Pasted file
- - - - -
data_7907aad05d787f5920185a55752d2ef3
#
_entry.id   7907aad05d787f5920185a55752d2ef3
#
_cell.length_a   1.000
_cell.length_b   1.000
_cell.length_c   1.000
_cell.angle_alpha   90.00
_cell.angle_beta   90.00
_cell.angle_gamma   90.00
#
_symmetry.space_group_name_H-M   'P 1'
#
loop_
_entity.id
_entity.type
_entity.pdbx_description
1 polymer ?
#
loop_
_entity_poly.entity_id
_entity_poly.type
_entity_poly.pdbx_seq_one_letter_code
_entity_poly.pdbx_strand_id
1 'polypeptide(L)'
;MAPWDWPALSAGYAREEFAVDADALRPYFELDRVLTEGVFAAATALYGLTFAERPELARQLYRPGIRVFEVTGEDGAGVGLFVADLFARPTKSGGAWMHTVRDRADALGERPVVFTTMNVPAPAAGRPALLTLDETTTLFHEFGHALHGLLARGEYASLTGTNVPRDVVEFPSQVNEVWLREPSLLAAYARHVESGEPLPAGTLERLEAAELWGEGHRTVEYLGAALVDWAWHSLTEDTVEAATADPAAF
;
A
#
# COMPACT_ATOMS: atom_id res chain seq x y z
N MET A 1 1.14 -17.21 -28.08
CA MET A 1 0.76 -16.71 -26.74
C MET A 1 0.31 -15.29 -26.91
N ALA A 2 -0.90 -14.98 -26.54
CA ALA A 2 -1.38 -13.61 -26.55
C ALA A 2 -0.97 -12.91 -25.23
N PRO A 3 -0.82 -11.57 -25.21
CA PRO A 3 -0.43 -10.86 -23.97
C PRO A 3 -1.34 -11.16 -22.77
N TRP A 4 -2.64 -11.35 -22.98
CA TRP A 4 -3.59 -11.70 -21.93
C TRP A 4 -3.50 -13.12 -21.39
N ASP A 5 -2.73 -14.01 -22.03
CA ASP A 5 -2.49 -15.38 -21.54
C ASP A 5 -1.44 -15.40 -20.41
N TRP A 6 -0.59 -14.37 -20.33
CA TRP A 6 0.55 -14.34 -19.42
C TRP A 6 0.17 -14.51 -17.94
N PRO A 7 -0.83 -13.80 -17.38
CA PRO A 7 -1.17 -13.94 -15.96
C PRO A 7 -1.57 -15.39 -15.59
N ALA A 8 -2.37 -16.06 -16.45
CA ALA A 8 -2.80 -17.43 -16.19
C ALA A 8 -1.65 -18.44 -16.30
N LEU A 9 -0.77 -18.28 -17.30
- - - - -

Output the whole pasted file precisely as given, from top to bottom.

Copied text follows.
data_7907aad05d787f5920185a55752d2ef3
#
_entry.id   7907aad05d787f5920185a55752d2ef3
#
_cell.length_a   1.000
_cell.length_b   1.000
_cell.length_c   1.000
_cell.angle_alpha   90.00
_cell.angle_beta   90.00
_cell.angle_gamma   90.00
#
_symmetry.space_group_name_H-M   'P 1'
#
loop_
_entity.id
_entity.type
_entity.pdbx_description
1 polymer ?
#
loop_
_entity_poly.entity_id
_entity_poly.type
_entity_poly.pdbx_seq_one_letter_code
_entity_poly.pdbx_strand_id
1 'polypeptide(L)'
;MAPWDWPALSAGYAREEFAVDADALRPYFELDRVLTEGVFAAATALYGLTFAERPELARQLYRPGIRVFEVTGEDGAGVGLFVADLFARPTKSGGAWMHTVRDRADALGERPVVFTTMNVPAPAAGRPALLTLDETTTLFHEFGHALHGLLARGEYASLTGTNVPRDVVEFPSQVNEVWLREPSLLAAYARHVESGEPLPAGTLERLEAAELWGEGHRTVEYLGAALVDWAWHSLTEDTVEAATADPAAF
;
A
#
# COMPACT_ATOMS: atom_id res chain seq x y z
N MET A 1 1.14 -17.21 -28.08
CA MET A 1 0.76 -16.71 -26.74
C MET A 1 0.31 -15.29 -26.91
N ALA A 2 -0.90 -14.98 -26.54
CA ALA A 2 -1.38 -13.61 -26.55
C ALA A 2 -0.97 -12.91 -25.23
N PRO A 3 -0.82 -11.57 -25.21
CA PRO A 3 -0.43 -10.86 -23.97
C PRO A 3 -1.34 -11.16 -22.77
N TRP A 4 -2.64 -11.35 -22.98
CA TRP A 4 -3.59 -11.70 -21.93
C TRP A 4 -3.50 -13.12 -21.39
N ASP A 5 -2.73 -14.01 -22.03
CA ASP A 5 -2.49 -15.38 -21.54
C ASP A 5 -1.44 -15.40 -20.41
N TRP A 6 -0.59 -14.37 -20.33
CA TRP A 6 0.55 -14.34 -19.42
C TRP A 6 0.17 -14.51 -17.94
N PRO A 7 -0.83 -13.80 -17.38
CA PRO A 7 -1.17 -13.94 -15.96
C PRO A 7 -1.57 -15.39 -15.59
N ALA A 8 -2.37 -16.06 -16.45
CA ALA A 8 -2.80 -17.43 -16.19
C ALA A 8 -1.65 -18.44 -16.30
N LEU A 9 -0.77 -18.28 -17.30